Why Peter Harrison’s The Territories of Science and Religion should be on its publisher’s exhibit table at a political science meeting, I could not say. But I was very glad to discover these 2011 Gifford Lectures (published in 2015). Harrison, an Australian historian, shows that the contemporary view that science and religion are at odds is a distinctively nineteenth-century phenomenon, and that even the idea that “science” and “religion” exist as distinct categories is only a century or two older. In what he calls a “historical cartography,” Harrison maps the evolution of these two concepts, which began life as descriptions of virtues, each of which was completely compatible with the other. “Religion” traveled from being an “inner disposition” of “rightly directed worship” to being something of which we could speak with the indefinite article—that we could have or belong to “a religion,” this one rather than that one, and perhaps none at all. “Science,” for its part, went from being an intellectual virtue, a “habit of mind,” to being “an accumulation of knowledge outside of the minds of individual knowers,” a body of discoveries and findings whose progress and utility are of the utmost moment. There is nothing inevitable, or sensible, about the ostensible “conflict” between science and religion, Harrison persuasively shows. But ironically, in our own day it is the “more absolutist claims of scientific knowledge” that “have a whiff of theological dogmatism about them.”
My last recommendation is of a book that came to my attention in a more ordinary way—accompanied by widespread attention, acclaim, and criticism. Philosopher Thomas Nagel’s Mind and Cosmos (2012), coming in at only 126 pages plus notes, is a brisk but densely argued brief against the view, dominant among most contemporary scientists, that a reductionist materialism can explain, well, us—creatures with consciousness and cognition who believe that our value judgments are rooted in reality. Nagel’s daring and iconoclasm are evident in his subtitle, Why the Materialist Neo-Darwinian Conception of Nature Is Almost Certainly False. He was persuaded, he writes, by the “intelligent design” school of Darwin critics that the standard evolutionary account of the human mind comes up short. Nagel does not embrace the “design” thesis himself, but his thrusting it away rests on the rather feeble ground that he “lack[s] the sensus divinitatis that enables—indeed compels—so many people to see in the world the expression of divine purpose.” Many people who accept the thesis of a divine creator struggle in just this way to “see” what is more easily evident to others, the mystics and the saints among us. But in any event, Nagel’s philosophical case for the ineffably immaterial side of the human experience is a wholly convincing one.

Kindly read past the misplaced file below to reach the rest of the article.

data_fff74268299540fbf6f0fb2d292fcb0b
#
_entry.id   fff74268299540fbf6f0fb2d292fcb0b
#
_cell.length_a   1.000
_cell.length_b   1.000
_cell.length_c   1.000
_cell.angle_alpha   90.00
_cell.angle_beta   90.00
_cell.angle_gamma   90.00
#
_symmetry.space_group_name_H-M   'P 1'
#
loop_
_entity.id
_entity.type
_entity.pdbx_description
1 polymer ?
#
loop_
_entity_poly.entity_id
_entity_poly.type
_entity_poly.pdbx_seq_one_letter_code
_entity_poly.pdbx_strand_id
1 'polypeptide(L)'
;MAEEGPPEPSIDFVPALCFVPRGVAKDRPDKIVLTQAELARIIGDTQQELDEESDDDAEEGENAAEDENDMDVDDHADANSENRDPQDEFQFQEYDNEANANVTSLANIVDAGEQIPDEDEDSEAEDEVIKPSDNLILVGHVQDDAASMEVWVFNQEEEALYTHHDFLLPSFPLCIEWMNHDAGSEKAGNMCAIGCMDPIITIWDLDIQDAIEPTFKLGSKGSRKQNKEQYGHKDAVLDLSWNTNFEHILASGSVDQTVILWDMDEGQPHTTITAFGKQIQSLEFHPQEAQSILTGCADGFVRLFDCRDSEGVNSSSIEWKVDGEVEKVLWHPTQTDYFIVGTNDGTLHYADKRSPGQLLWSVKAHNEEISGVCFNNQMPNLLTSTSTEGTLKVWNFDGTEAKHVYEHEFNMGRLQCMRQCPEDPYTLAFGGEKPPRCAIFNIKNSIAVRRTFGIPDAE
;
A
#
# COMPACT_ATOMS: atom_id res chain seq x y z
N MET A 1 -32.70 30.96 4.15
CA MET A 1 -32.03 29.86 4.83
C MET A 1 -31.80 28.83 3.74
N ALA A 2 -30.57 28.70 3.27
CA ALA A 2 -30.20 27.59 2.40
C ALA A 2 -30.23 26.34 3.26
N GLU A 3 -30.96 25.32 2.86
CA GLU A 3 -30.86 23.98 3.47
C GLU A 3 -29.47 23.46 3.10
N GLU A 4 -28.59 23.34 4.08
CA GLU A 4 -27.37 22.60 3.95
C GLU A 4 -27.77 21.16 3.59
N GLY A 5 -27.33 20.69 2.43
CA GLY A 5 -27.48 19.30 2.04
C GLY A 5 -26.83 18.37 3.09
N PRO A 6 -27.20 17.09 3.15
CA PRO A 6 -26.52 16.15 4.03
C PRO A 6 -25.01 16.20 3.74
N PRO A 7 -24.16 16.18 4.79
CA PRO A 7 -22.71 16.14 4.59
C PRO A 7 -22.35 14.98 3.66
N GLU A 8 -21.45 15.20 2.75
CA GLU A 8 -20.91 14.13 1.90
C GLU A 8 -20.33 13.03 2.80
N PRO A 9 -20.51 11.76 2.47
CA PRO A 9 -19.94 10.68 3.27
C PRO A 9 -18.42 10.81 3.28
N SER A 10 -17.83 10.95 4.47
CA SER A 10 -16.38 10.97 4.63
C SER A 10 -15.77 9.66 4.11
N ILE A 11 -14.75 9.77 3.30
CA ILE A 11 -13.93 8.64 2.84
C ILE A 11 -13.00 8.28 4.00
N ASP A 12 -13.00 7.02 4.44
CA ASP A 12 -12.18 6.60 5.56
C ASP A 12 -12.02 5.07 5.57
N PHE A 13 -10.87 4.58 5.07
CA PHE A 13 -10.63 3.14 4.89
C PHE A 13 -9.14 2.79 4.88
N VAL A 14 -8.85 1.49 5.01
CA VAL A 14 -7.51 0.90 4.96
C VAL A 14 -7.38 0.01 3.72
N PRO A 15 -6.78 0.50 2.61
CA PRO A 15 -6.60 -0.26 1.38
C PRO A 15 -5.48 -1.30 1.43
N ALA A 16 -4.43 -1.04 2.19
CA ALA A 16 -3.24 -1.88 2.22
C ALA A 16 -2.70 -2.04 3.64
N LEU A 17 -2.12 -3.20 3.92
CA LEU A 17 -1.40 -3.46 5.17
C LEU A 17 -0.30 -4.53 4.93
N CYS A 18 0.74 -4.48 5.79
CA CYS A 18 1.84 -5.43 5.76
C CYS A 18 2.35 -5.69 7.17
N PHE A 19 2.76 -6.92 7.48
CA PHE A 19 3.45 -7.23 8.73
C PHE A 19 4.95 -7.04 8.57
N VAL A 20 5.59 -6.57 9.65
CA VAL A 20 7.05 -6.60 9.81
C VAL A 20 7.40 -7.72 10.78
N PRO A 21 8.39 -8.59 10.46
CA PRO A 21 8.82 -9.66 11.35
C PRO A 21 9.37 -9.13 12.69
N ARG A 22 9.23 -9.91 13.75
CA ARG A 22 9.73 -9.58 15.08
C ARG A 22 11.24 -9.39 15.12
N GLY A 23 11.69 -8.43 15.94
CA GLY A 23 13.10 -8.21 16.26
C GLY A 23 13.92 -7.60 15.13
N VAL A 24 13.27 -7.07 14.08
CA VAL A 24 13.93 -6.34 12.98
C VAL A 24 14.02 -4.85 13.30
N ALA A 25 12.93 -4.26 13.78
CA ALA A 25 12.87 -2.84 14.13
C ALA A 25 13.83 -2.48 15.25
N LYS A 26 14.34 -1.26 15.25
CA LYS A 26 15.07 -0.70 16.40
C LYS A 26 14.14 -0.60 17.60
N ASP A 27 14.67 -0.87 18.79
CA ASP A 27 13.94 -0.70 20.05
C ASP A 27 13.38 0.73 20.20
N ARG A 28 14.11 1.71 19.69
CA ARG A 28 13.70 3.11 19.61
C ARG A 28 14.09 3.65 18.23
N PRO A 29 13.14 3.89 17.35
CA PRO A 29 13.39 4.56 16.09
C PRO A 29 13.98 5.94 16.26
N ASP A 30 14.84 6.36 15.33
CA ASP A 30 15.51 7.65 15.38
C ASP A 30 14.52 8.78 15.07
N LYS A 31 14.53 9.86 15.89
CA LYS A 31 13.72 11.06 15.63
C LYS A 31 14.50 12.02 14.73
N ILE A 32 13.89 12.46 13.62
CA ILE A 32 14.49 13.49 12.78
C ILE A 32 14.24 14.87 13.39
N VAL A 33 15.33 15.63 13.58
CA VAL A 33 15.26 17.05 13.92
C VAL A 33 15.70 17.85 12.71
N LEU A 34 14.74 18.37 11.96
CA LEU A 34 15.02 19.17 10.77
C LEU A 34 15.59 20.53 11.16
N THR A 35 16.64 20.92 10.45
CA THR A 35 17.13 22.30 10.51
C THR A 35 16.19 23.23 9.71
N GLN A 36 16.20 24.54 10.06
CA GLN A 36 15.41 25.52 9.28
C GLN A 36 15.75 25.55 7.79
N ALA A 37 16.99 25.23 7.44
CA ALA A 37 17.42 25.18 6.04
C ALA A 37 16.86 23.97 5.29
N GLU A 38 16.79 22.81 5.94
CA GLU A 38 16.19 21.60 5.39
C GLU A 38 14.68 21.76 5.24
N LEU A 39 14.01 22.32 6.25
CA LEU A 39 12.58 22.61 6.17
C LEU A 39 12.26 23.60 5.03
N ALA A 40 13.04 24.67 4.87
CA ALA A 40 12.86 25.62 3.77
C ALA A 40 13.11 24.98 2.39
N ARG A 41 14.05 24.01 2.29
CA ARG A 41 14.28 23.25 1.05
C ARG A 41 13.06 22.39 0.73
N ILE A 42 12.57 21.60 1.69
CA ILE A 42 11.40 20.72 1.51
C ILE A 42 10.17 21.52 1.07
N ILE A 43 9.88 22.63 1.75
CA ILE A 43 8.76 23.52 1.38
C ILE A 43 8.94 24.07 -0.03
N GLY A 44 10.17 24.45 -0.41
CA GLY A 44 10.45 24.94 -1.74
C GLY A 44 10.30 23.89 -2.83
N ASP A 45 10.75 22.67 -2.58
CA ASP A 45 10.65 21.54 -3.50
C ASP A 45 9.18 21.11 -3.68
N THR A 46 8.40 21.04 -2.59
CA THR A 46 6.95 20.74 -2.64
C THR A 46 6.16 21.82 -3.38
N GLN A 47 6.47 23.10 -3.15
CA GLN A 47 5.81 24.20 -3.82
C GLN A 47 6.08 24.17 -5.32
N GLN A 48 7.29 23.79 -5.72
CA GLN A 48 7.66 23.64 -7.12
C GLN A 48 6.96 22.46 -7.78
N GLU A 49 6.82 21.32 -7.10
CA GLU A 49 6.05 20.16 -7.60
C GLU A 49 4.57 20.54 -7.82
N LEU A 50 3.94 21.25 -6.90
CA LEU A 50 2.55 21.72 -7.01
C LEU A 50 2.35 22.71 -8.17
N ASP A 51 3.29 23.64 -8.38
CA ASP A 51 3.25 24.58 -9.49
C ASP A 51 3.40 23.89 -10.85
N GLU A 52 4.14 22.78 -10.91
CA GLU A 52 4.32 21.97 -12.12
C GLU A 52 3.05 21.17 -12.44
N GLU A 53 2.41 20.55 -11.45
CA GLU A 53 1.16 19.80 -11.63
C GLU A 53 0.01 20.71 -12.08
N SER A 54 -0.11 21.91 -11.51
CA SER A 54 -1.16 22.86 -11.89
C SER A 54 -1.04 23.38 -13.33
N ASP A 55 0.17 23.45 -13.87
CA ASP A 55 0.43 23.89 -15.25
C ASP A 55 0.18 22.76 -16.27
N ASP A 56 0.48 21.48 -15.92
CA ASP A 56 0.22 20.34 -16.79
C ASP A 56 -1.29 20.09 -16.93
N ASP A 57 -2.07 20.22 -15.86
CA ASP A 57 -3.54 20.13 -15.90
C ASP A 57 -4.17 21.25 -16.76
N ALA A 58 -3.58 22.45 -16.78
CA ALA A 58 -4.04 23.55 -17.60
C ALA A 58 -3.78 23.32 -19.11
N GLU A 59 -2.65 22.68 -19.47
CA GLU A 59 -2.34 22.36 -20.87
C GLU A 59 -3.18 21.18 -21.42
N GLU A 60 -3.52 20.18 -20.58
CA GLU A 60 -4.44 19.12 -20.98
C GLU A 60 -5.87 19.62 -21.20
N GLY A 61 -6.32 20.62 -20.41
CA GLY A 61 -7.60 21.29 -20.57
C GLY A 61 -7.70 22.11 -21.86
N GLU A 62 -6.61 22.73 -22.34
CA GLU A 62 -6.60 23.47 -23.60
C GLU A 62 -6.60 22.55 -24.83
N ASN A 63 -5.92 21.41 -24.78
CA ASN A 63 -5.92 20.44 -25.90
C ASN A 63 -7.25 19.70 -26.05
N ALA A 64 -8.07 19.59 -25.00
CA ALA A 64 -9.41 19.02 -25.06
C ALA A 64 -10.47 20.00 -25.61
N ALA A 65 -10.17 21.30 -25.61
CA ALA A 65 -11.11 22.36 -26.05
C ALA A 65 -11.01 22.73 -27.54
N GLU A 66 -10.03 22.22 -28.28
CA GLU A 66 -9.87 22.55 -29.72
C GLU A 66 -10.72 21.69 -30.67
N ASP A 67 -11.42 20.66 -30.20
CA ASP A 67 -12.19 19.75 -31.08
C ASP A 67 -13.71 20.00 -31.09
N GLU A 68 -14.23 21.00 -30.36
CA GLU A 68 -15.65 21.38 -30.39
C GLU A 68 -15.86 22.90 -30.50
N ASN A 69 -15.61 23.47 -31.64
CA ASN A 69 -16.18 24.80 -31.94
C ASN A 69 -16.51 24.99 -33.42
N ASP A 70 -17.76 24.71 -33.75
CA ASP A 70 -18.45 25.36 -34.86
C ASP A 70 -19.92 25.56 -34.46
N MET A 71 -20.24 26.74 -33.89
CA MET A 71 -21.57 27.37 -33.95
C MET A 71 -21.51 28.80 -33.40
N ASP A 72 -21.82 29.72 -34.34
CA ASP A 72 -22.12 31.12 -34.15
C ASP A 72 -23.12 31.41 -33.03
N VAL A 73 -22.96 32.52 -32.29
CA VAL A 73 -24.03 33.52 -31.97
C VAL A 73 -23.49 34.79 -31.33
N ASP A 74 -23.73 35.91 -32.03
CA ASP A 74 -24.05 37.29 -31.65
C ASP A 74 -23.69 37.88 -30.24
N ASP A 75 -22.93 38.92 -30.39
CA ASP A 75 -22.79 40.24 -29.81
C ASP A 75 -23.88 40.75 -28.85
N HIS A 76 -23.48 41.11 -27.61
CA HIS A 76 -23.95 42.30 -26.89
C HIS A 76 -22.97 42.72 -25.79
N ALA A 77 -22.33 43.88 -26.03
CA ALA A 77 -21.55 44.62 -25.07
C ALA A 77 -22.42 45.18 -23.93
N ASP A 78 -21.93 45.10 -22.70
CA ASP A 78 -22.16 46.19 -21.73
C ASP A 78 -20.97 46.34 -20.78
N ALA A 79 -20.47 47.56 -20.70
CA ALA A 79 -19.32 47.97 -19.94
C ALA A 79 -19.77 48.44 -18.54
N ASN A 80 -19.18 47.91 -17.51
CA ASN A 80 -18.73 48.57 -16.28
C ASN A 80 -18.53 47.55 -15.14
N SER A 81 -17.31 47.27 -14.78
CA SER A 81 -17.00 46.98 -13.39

There you have four of the best books I’ve read in the past decade. My particular work in these years touched often on issues of religious freedom and the place of faith in our society, and each of these books, taking me outside my own much narrower work, enriched my understanding of my own central concerns.